Assessing the Environmental Health of Streams in Washington
The burgeoning population and development of Washington’s Snohomish County makes it one of the fastest growing counties in the nation. The resulting changes to land use may cause health degradation to bodies of water across the county.
The State of Our Waters program is an integrated monitoring program that characterizes and tracks changes to stream health. To determine a stream’s health, biological, chemical, and physical data are collected at up to 40 randomly selected locations each year, using a stratified random sampling approach. Potential sites are stratified according to land use, such as noncommercial and commercial agricultural, forested, rural, and urban.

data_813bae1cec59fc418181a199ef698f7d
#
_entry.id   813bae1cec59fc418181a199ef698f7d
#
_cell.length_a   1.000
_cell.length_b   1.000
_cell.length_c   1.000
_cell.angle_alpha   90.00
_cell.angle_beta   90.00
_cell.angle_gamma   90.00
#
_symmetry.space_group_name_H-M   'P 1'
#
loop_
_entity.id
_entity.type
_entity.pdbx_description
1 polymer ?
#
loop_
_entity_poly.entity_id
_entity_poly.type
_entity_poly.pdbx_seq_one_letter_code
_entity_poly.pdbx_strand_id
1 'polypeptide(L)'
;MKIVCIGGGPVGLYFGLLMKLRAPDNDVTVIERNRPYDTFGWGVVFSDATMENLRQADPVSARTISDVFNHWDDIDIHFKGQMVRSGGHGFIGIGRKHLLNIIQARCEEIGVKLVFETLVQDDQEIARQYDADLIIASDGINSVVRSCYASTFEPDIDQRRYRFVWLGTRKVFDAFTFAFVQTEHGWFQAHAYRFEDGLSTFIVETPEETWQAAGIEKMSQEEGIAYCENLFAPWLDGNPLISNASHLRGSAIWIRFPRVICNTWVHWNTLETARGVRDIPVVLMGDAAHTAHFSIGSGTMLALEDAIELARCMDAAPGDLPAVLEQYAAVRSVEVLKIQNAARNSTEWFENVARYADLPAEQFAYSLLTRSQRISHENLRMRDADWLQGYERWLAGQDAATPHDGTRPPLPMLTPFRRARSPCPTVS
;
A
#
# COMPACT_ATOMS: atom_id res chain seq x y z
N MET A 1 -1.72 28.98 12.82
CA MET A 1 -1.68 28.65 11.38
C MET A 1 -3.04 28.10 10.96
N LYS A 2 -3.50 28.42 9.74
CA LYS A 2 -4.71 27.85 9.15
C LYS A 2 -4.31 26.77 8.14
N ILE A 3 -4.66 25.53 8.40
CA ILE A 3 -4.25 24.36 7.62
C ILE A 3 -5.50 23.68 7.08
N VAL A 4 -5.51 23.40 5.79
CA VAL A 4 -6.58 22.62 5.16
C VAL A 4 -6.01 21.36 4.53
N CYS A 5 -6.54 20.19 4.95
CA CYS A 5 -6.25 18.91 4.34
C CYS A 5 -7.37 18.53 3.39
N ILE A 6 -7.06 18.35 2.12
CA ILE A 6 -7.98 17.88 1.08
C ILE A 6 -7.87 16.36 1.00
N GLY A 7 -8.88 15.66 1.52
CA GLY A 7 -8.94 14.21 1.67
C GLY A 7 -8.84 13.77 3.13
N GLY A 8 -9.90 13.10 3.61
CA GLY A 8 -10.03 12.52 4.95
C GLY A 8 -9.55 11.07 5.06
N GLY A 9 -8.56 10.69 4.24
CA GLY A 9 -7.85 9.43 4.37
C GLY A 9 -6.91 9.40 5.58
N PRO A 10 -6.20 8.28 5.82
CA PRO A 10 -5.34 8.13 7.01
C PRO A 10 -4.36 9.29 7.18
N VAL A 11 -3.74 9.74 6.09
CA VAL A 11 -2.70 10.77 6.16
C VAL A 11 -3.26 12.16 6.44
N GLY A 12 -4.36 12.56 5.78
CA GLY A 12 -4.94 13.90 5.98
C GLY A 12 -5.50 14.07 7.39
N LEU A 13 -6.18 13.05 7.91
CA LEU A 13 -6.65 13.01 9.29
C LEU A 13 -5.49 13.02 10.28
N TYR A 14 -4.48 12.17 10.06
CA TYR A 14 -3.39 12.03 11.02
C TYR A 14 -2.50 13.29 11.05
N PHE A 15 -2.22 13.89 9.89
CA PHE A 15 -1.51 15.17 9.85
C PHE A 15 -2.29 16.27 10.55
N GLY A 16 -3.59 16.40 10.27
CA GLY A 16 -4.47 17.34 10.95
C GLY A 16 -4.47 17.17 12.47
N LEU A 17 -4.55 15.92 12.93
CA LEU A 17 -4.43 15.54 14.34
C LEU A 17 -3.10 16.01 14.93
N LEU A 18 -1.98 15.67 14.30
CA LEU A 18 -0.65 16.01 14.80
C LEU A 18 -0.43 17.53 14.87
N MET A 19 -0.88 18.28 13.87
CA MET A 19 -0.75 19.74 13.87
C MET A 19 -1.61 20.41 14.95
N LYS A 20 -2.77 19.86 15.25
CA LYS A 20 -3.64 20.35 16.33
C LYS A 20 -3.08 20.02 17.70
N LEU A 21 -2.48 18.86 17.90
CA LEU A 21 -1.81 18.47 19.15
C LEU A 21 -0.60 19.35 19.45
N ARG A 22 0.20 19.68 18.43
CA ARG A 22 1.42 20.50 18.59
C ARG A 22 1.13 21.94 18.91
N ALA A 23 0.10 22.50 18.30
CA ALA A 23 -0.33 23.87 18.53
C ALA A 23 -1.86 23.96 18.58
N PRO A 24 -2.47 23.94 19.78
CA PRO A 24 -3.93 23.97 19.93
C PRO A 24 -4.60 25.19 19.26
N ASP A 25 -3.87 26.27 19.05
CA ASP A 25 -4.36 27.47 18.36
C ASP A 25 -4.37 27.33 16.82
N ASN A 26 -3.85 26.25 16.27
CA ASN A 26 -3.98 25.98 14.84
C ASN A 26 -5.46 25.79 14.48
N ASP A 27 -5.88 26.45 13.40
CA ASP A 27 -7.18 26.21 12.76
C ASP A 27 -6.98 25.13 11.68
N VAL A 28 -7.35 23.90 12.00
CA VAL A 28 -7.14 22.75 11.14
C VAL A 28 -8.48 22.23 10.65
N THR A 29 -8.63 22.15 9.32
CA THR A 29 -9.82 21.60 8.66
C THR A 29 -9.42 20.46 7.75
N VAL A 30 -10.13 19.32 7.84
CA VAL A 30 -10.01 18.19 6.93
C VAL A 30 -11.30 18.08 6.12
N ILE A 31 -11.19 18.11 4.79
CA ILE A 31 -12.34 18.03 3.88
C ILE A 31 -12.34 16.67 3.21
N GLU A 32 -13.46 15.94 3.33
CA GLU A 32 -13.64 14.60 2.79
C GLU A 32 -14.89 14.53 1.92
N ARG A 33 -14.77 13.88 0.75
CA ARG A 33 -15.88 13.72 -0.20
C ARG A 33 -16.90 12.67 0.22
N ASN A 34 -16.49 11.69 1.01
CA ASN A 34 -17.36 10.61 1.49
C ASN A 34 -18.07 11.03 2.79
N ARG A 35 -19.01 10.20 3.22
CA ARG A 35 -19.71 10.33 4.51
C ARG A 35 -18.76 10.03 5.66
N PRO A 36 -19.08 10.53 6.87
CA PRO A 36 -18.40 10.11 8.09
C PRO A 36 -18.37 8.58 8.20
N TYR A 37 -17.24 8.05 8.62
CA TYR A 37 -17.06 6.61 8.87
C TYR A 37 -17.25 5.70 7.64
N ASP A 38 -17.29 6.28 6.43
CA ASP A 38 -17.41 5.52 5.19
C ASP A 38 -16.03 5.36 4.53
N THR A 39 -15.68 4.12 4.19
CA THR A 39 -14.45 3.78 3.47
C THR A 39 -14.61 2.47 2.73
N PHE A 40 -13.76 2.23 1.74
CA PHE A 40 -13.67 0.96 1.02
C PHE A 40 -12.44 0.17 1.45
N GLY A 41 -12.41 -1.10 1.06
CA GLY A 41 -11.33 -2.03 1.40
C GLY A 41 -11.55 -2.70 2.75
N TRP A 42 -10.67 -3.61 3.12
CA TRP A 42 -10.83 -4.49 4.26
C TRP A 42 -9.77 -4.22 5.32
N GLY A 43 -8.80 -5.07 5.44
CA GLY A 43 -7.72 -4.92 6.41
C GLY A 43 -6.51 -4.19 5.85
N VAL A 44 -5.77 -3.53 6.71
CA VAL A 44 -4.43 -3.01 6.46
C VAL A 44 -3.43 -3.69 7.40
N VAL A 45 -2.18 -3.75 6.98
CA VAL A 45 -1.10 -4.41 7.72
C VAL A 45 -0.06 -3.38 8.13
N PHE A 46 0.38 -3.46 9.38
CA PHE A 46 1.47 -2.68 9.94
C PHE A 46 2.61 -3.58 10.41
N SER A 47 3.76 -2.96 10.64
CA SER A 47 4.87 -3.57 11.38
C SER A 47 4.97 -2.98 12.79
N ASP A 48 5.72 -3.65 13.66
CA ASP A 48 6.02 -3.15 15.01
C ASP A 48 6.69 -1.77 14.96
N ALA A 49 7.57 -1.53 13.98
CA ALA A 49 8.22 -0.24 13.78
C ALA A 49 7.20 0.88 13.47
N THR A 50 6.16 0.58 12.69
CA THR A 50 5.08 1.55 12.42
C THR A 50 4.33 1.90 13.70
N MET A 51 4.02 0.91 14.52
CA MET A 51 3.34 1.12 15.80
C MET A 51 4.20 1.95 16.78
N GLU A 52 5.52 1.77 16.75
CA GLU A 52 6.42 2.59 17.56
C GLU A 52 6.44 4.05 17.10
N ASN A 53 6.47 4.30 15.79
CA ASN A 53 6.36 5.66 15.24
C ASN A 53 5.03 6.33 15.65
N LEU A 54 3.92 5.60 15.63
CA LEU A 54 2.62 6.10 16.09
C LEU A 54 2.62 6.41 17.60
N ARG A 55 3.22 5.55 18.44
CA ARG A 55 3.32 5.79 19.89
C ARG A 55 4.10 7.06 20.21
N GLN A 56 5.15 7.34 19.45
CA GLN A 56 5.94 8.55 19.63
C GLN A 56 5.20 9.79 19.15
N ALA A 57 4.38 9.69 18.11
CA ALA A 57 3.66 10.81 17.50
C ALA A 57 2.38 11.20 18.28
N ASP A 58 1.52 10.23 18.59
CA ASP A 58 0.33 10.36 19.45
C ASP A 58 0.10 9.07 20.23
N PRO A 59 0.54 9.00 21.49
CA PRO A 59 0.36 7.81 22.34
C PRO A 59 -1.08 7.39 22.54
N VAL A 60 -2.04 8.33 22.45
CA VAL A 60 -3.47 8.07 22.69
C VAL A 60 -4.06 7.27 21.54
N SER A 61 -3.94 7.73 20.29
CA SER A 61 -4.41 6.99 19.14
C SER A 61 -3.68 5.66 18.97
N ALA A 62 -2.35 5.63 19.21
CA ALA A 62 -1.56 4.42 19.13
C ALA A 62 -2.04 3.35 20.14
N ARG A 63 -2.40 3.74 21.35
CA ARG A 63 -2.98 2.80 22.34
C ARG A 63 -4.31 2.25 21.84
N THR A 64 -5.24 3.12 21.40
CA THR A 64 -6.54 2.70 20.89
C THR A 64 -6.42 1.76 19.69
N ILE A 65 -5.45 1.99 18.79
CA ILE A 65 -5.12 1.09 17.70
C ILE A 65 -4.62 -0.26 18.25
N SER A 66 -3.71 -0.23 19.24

The 2015 high-resolution (1-meter) NOAA C-CAP land cover data have been highly valuable for determining the types of land cover along the stream buffers and in the selected subbasins that drain to streams. Differences in land cover characteristics are used to evaluate the influence of the county’s population growth and development changes on observed stream health conditions and variability.
Snohomish County is continuing to develop stream health reports, which began in 2018. The reports have helped the county focus resources to protect healthy waters and improve impaired ones. (2020)